The developed color separation images must be transferred to a receiver sheet in accurately registered superimposed relation to form a full color reproduction of the original document. Apparatus for providing such registered transfer are known, for example one of which is fully described in U.S. Pat. No. 4,477,176, issued Oct. 16, 1984 in the name of Matthew J. Russel the contents of which are incorporated herein by this reference. Briefly, this is accomplished by feeding a receiver sheet S from a supply stack stored in hopper 27 in synchronism with movement of the first image sector so that the copy sheet engages the web and is registered by mechanism 80 with the first image frame. A transfer roller 68 includes a compliant insulating surface thereon and is biased to a potential suitable for transfer of the developed image on the first image sector to the copy sheet S and to tack copy sheet S to roller 68. Roller 68 is driven by a stepper motor 19 which receives actuating signals from the LCU 31.
Roller 68 may also be a biased vacuum roller or a roller with sheet clamping mechanisms to clamp the sheet to it.
Continued movement of web 12 and synchronized rotation of roller 68 brings the lead edge of copy sheets back into transferable relationship with the web as he lead edge of the next toner image arrives at roller 68. At this point, sheet S remains tacked to roller 68 and the second toner image is transferred in superimposed registration with the first toner image on sheet S. The process is repeated until toner images on each of the first two images sectors have been transferred to the same surface of sheet S and the leading edge of copy sheet has been brought back into transferable relationship with the third toner image on the web. When the lead edge of copy sheet S is brought back into transferable relationship with web 12 for the last time, the bias on roller 68 is reversed to repel sheet S away from roller 68 back into contact with web 12. Copy sheet S will be carried by web 12 so that the copy sheet is in registration with the image on the third image sector. This image is transferred to the copy sheet by transfer charger 25. The copy sheet is separated from the web and conveyed by vacuum transport 60 or an air transport to roller fuser 62 where the transferred images are then fixed or fused onto the sheet. The sheet is then delivered to exit hopper 64 or an accessory finishing unit 69. While the image is being fixed to the receiver sheet, the web 12 continues to travel about its path and proceeds through a cleaning area 66.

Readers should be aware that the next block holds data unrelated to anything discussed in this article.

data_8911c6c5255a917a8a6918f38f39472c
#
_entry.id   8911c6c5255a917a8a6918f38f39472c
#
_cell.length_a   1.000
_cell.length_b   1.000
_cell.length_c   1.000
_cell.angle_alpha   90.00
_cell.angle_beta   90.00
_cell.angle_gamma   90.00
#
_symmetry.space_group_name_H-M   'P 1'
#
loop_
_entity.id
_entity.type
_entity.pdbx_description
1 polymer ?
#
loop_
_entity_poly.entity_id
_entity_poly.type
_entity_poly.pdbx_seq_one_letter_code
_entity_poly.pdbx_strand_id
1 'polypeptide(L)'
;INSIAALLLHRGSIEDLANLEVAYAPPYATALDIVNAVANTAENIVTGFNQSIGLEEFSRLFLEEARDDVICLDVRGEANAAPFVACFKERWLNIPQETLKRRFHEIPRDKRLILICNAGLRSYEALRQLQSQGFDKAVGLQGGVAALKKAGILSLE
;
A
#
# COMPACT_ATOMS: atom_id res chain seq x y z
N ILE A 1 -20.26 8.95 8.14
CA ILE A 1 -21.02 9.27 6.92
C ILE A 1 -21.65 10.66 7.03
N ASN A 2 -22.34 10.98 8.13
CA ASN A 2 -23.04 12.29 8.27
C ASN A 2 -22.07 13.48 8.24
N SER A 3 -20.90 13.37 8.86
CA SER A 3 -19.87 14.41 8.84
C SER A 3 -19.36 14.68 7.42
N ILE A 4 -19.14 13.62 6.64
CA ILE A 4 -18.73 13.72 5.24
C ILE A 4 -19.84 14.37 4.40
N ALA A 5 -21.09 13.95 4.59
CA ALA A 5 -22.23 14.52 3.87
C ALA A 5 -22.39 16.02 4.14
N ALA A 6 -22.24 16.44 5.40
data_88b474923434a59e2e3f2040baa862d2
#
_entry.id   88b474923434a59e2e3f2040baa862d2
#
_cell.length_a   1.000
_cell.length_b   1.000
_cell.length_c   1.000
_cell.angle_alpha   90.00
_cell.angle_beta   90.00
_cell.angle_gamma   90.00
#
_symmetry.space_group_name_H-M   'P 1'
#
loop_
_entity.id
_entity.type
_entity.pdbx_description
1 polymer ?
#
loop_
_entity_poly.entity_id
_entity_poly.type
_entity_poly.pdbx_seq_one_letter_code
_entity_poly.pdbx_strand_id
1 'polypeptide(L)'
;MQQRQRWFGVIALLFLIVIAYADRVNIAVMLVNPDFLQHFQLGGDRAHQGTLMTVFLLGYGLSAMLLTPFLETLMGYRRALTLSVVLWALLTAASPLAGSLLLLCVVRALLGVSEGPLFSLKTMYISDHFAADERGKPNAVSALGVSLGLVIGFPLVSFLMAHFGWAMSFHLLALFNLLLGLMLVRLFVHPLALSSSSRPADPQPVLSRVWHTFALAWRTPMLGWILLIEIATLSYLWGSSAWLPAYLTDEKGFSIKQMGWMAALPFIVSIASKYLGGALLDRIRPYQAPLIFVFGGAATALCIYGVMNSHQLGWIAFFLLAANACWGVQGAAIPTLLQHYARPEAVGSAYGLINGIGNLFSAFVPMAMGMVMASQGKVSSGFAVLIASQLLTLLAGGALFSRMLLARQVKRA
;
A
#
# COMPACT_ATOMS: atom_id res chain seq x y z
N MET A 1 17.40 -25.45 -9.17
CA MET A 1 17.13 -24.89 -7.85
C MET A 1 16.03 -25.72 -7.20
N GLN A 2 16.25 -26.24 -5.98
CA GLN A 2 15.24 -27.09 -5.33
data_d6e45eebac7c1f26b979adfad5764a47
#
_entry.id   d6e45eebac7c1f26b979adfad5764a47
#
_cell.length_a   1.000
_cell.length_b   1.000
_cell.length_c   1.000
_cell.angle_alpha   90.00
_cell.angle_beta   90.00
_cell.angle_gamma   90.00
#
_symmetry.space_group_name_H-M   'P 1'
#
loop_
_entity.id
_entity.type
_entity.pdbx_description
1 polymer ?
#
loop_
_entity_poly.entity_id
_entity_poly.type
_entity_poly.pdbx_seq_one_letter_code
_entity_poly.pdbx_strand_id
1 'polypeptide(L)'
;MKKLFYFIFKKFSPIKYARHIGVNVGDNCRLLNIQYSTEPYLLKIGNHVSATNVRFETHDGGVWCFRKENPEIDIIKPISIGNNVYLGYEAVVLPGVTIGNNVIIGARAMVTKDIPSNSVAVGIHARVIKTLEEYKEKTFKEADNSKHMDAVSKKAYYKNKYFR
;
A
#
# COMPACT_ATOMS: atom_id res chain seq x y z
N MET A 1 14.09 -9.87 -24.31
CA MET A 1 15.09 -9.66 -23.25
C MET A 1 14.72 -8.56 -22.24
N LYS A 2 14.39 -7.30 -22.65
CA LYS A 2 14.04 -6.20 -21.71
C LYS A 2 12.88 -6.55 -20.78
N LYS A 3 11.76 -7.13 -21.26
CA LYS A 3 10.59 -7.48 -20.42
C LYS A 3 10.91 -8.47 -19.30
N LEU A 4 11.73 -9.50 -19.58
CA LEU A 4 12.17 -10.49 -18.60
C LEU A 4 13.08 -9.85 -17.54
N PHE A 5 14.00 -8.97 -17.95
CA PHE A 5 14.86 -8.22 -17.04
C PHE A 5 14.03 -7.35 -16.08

To facilitate toner removal from the web, a corona charging station 70 and a rear erase lamp 71 may be located upstream of the cleaning unit 66 to neutralize any charge remaining on the web and thus reduce the adherence forces of the toner to the web.
With reference now to FIG. 2, a document sheet to be copied may be fed from a tray 114 forming part of a recirculating feeder 15 or from a document positioner 112. The tray 114 supports a stack of document sheets 5 to be fed to the exposure platen 20. In response to generation of a start signal initiated by pressing button 56, a copying operation is commenced by feeding a document sheet from the bottom of the stack by driving roller 119. A pair of feed rolls 102 then drives the sheet along the turning guide 111 into a nip formed between a metering roller 77 and a backup plate 79.